Seroton-ing down the stress: serotonergic activity in response to predators in threespined stickleback (Gasterosteus aculeatus)
Michaela Rogers, Hayden Ott
Animals constantly face stress in the environment due to rapid human-induced changes. A strong interest lies in the evolution of coping mechanisms that can help organisms deal with and respond to these stressors. Serotonin is a neurotransmitter that is highly conserved across taxonomic groups and is upregulated in response to a broad range of stressors, including predator exposure. Serotonin upregulation can help organisms cope with the threat of a predator by decreasing fear and anxiety. Previous studies have shown an increase in serotonergic activity following acute predator exposures in mice, rats, and fish after only one exposure, but less is known about repeated stimulation of the serotonergic system. I chased stickleback for 15 seconds with a model trout predator every other day for 12 days. I used high-performance liquid chromatography (HPLC) to measure serotonin (5-HT) and its metabolite (5-HIAA) in whole brain tissue after the last day of exposure. We will use the 5-HIAA/5-HT turnover ratio to further assess the activity of the cells that integrate the synthesis, release, reuptake, and/or metabolism of serotonin. If predator exposure increases stress, then predator-exposed individuals will have higher levels of serotonergic activity. Individual differences in monoamine levels (e.g. serotonin) following stress exposure have been associated with individual differences in aggressiveness and risk-taking behaviors. Higher levels of serotonin in the brain following predator exposure provide implications on behavioral responses such as predator inspection and conspecific interactions following stressful events. These results can be linked to behavioral studies to explain variation in predator-exposed individuals.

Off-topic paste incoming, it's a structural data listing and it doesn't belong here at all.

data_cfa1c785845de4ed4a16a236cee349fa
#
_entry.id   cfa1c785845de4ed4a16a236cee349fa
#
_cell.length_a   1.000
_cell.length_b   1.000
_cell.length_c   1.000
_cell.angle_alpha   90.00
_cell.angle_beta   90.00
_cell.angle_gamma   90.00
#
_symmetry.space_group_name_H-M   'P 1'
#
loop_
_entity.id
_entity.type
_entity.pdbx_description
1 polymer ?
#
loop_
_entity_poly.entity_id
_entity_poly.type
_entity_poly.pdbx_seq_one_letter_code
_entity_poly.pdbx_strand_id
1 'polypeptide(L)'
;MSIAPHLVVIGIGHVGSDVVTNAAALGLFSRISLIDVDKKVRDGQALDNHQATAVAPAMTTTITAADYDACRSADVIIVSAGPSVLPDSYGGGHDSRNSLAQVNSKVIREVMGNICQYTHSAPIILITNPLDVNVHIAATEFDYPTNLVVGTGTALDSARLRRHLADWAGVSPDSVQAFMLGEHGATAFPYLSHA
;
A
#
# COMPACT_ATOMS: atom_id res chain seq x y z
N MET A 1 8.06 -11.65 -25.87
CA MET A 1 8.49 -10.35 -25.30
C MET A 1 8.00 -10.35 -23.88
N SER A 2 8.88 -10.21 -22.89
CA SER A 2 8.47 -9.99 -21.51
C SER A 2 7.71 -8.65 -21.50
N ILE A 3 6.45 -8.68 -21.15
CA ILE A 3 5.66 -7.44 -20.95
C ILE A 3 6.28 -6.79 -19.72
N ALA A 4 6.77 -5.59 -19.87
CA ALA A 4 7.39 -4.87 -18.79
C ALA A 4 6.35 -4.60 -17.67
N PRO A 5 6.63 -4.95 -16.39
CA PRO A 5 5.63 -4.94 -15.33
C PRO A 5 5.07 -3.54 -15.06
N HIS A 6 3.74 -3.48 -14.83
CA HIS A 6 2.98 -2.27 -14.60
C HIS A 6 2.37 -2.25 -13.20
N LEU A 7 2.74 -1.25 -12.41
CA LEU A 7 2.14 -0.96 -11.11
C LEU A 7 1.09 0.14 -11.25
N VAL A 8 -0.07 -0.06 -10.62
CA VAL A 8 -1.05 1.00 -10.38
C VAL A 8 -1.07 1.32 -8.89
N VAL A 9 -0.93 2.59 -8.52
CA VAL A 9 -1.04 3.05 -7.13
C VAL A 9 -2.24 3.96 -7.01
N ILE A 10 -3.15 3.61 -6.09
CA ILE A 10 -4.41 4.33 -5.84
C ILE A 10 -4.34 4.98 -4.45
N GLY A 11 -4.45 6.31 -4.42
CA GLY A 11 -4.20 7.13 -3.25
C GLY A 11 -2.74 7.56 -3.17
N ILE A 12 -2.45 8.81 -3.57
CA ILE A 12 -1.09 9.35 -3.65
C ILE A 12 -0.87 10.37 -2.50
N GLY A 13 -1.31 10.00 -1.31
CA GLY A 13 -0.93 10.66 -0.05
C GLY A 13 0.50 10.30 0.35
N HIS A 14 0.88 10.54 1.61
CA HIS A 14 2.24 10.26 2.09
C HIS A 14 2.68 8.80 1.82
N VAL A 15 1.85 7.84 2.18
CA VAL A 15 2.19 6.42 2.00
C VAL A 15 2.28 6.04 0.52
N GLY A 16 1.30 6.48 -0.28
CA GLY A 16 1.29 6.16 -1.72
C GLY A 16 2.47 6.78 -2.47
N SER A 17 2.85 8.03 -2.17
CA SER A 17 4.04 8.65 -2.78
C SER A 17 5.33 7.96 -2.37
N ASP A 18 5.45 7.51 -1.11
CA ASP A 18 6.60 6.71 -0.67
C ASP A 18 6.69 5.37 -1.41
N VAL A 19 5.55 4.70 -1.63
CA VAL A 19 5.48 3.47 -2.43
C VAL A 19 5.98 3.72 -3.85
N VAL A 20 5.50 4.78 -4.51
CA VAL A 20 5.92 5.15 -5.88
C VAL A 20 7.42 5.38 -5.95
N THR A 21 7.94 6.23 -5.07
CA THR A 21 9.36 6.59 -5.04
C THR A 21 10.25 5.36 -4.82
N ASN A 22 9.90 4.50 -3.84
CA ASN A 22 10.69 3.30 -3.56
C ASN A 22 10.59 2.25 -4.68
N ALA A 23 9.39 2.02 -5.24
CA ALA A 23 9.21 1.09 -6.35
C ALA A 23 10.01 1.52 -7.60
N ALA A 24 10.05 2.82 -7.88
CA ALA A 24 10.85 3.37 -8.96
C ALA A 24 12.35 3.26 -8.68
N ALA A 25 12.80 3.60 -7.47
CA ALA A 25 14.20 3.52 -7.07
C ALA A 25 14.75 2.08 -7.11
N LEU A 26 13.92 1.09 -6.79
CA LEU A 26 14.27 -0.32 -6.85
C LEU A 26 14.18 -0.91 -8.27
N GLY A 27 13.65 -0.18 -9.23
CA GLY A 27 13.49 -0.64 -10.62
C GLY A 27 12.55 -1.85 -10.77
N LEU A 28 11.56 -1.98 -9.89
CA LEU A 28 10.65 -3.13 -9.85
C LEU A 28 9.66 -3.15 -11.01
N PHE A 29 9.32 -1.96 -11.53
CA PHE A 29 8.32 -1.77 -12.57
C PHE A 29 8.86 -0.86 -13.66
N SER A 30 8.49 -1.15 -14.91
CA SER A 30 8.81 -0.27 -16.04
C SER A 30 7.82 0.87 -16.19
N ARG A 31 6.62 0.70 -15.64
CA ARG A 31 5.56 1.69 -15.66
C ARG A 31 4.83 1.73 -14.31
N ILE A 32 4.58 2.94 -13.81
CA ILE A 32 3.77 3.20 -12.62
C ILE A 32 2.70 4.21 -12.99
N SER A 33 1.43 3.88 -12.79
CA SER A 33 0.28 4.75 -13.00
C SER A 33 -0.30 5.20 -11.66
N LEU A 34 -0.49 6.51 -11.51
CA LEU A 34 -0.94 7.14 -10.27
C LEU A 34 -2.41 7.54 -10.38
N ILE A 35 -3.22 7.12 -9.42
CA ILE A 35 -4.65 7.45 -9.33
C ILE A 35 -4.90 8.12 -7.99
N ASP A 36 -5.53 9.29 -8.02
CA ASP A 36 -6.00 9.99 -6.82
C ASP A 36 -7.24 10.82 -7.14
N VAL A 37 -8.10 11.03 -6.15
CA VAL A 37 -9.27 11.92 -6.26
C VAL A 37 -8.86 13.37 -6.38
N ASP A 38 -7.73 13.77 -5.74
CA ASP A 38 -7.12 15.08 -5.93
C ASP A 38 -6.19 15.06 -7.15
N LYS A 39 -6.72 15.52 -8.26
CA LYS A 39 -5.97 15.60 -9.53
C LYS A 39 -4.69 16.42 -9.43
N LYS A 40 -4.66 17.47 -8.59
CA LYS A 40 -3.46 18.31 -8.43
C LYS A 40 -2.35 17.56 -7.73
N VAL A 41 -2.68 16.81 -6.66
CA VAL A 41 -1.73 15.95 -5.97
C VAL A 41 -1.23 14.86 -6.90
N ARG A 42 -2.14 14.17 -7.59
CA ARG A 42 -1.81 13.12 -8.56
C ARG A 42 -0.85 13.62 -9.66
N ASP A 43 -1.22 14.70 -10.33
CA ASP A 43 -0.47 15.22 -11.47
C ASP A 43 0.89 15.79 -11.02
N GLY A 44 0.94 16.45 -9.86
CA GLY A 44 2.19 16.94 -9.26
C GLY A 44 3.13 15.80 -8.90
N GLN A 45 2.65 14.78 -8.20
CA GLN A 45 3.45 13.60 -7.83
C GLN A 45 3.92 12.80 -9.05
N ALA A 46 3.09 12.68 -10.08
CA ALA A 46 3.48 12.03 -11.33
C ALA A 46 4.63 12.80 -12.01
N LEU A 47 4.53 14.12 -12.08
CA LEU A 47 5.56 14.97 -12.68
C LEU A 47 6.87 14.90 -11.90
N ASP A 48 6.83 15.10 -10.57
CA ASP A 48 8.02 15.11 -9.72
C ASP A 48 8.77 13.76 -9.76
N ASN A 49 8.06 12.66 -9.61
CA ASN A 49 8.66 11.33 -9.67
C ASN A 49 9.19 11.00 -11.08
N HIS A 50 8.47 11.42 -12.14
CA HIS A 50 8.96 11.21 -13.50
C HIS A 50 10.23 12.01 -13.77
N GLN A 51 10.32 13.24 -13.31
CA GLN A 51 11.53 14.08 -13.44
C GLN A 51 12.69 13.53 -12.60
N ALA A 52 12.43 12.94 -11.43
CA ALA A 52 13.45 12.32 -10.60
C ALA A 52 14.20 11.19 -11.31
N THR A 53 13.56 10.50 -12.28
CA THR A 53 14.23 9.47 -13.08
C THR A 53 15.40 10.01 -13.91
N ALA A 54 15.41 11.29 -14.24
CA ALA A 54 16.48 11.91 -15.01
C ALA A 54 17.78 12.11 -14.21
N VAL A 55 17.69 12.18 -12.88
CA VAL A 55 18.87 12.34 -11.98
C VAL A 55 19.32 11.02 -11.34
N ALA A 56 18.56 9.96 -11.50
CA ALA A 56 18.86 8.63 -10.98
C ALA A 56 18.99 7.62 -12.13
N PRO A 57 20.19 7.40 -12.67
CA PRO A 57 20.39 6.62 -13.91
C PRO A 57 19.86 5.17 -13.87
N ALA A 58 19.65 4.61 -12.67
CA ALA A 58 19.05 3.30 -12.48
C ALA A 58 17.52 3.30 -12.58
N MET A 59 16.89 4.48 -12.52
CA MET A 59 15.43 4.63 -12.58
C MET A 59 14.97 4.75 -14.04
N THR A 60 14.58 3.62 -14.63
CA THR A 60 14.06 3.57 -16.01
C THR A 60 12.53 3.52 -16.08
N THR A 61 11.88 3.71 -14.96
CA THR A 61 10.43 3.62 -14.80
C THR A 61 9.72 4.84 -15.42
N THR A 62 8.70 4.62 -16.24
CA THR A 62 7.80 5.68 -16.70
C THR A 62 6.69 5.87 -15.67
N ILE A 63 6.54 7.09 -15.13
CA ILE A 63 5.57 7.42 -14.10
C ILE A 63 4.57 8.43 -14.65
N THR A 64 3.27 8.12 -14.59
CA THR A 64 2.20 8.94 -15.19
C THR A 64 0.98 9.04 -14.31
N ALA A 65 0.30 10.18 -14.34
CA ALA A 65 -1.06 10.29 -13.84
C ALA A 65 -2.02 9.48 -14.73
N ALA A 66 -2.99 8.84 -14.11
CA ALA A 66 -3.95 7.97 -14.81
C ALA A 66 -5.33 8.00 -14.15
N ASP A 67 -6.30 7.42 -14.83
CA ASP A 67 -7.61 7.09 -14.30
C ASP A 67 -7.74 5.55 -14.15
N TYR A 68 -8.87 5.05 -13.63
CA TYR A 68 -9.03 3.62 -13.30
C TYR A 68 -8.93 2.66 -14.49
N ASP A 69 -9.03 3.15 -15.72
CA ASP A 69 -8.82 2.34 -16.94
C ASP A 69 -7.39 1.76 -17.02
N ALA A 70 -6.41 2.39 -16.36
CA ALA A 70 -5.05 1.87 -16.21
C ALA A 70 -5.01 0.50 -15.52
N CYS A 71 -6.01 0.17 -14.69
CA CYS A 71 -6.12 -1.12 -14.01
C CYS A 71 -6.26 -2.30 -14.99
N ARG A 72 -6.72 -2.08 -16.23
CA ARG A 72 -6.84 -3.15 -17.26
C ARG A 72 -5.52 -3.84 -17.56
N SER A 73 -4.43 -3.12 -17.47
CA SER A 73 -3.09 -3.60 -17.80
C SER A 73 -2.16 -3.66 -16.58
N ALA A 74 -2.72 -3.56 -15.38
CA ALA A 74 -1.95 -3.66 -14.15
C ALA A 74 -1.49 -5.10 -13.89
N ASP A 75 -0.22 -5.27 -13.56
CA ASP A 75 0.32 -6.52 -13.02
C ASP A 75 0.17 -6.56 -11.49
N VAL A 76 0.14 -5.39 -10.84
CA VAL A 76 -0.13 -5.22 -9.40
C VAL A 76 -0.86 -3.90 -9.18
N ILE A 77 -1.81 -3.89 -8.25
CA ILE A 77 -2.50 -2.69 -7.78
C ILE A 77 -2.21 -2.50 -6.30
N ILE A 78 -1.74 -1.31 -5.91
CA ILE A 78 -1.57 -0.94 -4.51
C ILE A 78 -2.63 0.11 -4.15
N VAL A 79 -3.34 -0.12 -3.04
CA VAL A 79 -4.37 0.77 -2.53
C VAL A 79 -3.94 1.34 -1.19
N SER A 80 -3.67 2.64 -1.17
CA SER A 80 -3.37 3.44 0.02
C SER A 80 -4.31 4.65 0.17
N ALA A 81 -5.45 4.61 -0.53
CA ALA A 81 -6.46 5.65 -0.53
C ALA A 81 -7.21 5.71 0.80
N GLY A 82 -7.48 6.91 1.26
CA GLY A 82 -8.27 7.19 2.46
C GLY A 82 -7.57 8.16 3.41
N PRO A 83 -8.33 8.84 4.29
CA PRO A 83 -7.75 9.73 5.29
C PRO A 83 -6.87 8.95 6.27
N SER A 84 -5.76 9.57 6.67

Primary Advisor's Department
Stander Symposium, College of Arts and Sciences
Institutional Learning Goals
Critical Evaluation of Our Times
"Seroton-ing down the stress: serotonergic activity in response to predators in threespined stickleback (Gasterosteus aculeatus)" (2023). Stander Symposium Projects. 3190.
Presentation: 10:45 a.m.-12:00 p.m., Kennedy Union Ballroom